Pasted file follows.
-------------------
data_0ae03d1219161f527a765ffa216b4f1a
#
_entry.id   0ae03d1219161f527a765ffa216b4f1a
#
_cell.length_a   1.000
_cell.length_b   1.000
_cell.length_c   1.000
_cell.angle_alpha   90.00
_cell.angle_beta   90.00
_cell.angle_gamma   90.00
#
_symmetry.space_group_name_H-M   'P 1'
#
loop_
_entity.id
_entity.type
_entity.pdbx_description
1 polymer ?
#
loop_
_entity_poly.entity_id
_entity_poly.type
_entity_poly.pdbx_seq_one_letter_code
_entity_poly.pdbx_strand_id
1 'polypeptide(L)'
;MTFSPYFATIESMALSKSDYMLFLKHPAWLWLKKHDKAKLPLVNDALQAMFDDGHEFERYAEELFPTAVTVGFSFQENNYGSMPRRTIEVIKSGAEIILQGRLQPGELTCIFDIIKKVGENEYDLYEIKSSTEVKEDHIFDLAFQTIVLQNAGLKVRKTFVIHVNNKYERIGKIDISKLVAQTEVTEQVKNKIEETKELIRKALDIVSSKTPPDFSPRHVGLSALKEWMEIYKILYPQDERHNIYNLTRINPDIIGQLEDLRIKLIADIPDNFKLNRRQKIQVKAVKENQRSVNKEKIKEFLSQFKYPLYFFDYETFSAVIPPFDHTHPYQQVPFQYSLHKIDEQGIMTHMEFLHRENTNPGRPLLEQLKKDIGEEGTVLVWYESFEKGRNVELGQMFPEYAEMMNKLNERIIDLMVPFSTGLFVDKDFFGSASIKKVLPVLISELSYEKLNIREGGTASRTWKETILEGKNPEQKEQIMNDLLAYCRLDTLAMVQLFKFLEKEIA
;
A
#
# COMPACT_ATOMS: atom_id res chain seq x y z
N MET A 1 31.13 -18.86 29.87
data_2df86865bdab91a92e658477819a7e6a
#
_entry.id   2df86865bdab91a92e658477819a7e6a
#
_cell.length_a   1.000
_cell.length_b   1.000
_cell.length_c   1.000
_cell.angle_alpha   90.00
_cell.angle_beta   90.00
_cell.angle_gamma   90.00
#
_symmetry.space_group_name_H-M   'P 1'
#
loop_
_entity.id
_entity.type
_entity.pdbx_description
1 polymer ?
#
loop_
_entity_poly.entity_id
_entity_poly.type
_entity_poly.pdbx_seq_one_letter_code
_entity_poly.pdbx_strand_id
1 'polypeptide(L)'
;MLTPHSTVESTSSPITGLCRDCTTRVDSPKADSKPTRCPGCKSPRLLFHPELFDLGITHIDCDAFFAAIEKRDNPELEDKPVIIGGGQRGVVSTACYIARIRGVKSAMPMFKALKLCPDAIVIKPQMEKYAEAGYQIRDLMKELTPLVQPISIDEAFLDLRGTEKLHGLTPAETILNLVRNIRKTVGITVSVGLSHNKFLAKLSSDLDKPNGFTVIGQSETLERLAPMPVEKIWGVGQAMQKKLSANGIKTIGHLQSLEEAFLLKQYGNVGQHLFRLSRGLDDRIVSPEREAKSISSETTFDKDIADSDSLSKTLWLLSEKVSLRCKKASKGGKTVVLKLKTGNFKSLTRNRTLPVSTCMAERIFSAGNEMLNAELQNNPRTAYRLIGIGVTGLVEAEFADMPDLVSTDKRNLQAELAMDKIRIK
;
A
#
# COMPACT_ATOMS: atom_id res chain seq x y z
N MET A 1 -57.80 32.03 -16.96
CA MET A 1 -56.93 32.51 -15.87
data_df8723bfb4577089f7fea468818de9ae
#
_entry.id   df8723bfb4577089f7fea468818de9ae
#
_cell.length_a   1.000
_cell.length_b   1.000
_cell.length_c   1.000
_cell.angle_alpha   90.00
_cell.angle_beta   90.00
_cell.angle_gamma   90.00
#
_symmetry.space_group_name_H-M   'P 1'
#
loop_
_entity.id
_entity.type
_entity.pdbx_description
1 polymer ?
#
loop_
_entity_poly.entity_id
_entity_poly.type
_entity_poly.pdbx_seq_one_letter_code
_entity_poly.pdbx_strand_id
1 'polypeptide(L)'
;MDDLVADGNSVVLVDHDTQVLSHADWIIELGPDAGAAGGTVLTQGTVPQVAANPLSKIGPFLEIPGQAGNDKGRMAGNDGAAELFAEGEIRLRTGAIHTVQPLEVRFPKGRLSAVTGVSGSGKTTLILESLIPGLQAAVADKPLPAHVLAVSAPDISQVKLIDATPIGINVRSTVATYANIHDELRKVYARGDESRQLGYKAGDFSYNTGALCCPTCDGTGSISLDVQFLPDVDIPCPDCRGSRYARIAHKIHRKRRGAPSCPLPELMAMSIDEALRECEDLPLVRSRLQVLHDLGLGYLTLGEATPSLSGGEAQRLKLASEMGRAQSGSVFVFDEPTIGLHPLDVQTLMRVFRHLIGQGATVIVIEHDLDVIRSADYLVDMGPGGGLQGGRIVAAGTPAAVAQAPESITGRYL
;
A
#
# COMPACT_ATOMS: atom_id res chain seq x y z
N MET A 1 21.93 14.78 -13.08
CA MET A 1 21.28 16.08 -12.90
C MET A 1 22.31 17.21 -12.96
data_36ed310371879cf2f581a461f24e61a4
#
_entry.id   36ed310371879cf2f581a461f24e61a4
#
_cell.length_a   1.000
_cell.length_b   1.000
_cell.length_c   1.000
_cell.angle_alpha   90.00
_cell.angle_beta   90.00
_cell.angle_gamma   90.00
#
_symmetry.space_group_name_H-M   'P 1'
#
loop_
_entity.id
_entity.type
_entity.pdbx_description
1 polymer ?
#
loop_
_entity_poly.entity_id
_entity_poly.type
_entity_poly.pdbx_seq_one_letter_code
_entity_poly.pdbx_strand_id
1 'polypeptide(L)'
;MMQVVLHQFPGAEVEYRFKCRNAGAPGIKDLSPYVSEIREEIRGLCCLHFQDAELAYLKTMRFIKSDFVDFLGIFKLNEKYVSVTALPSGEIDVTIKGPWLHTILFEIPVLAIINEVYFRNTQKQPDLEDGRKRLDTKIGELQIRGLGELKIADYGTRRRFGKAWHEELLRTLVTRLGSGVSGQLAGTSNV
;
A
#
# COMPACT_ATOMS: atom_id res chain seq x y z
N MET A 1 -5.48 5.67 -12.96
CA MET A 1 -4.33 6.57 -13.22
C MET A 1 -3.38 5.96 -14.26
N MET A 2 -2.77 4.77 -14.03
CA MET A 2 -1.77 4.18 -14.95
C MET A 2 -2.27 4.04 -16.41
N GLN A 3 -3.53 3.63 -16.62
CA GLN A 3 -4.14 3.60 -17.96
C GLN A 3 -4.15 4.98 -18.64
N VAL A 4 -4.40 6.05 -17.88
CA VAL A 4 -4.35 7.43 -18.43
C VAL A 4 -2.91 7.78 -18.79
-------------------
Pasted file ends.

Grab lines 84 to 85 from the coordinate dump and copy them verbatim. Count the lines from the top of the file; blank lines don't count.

_entity_poly.entity_id
_entity_poly.type